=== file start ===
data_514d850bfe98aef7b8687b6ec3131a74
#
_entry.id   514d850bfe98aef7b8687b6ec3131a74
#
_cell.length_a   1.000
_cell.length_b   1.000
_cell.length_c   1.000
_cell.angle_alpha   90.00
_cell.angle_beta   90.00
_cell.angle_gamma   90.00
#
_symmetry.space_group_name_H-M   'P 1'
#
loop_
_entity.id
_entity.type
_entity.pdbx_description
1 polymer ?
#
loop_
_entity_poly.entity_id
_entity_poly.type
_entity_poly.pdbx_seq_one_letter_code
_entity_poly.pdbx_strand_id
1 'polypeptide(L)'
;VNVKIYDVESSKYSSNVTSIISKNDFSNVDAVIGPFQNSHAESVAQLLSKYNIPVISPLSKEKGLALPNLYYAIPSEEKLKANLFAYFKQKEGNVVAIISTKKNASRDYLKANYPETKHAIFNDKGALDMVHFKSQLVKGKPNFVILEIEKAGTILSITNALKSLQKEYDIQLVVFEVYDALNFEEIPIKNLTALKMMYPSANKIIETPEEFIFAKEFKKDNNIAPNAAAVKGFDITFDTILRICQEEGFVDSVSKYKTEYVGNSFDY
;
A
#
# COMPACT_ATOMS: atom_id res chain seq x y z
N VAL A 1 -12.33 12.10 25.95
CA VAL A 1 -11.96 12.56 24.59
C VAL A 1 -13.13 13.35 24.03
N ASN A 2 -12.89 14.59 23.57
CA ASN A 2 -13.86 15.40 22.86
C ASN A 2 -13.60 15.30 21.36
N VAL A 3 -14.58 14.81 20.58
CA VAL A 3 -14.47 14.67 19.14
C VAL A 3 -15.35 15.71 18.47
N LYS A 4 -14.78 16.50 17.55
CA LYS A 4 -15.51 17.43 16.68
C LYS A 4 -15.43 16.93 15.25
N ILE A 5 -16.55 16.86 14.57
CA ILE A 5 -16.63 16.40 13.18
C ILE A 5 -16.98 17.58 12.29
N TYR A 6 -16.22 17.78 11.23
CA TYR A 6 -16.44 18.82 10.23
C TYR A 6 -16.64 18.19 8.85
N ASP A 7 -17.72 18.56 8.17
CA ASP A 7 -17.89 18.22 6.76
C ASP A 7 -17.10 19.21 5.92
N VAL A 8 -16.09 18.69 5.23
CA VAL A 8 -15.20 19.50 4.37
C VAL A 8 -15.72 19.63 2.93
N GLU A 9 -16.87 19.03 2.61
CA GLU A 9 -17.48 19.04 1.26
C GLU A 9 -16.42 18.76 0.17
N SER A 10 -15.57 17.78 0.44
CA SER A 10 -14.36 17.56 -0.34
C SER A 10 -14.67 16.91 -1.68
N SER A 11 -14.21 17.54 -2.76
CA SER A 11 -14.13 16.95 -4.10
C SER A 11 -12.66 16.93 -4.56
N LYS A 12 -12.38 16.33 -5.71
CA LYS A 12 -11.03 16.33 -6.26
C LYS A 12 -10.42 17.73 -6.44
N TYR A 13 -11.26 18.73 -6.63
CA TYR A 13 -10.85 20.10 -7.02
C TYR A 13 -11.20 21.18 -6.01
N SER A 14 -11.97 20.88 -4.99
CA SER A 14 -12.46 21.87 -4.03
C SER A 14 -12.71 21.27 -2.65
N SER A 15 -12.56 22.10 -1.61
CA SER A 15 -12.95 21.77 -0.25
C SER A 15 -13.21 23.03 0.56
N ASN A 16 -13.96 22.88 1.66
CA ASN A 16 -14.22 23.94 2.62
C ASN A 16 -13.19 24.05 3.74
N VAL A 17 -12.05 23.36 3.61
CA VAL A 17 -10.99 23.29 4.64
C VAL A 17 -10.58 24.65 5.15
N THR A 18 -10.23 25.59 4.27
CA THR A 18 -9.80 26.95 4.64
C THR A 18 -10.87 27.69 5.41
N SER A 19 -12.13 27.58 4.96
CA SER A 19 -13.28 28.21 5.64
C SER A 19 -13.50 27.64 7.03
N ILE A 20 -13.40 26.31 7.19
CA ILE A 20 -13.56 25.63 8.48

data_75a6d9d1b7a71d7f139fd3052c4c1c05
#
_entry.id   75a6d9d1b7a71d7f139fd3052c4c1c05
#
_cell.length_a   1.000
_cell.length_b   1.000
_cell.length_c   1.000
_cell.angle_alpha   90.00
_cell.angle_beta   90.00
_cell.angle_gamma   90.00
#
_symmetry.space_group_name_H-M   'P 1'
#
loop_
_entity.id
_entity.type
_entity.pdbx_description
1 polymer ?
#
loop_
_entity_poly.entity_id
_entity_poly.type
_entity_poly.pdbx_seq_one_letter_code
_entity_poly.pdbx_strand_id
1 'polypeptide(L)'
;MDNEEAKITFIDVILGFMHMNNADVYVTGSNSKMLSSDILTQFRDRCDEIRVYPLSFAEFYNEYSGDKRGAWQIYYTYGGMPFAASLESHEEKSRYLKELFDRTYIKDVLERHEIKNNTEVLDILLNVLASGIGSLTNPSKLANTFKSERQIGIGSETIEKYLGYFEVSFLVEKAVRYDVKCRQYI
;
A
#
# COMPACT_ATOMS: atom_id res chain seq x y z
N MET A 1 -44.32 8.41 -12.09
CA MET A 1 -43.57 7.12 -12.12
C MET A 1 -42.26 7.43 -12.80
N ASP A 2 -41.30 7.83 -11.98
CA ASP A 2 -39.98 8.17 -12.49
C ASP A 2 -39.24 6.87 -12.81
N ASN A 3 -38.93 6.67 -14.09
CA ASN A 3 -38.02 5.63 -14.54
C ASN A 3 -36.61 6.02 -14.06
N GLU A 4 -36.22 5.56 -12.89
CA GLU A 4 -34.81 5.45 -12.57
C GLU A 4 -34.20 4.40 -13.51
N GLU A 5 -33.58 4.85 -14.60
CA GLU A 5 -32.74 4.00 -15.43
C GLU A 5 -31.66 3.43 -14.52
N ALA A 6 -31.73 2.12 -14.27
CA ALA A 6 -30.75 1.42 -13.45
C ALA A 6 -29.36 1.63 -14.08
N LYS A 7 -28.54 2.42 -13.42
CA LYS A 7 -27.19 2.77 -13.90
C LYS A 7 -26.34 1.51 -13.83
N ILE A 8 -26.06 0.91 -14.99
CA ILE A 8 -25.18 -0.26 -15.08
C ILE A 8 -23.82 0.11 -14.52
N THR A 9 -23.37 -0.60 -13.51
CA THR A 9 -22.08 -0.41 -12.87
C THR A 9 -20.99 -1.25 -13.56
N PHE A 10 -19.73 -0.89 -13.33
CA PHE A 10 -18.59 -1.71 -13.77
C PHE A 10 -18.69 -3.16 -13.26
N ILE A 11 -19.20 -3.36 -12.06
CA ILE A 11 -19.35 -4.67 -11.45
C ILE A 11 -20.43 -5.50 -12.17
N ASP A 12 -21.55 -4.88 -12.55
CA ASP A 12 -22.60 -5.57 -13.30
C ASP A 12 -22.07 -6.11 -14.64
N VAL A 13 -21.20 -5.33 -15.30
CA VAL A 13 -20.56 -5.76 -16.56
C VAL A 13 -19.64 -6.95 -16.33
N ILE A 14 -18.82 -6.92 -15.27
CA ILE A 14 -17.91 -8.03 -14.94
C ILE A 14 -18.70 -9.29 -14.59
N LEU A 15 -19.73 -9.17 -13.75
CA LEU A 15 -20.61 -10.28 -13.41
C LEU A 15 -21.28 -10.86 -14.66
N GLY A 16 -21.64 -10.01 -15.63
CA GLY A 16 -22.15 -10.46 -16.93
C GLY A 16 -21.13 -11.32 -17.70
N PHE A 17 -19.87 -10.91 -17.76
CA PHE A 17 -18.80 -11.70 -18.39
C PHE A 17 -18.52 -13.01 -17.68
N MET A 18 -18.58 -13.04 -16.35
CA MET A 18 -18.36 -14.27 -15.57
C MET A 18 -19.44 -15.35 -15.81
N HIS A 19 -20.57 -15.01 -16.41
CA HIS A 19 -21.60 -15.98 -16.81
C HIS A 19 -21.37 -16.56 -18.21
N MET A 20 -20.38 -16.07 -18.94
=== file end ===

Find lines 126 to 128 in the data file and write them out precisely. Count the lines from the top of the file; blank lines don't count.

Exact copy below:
N ASN A 3 -38.93 6.67 -14.09
CA ASN A 3 -38.02 5.63 -14.54
C ASN A 3 -36.61 6.02 -14.06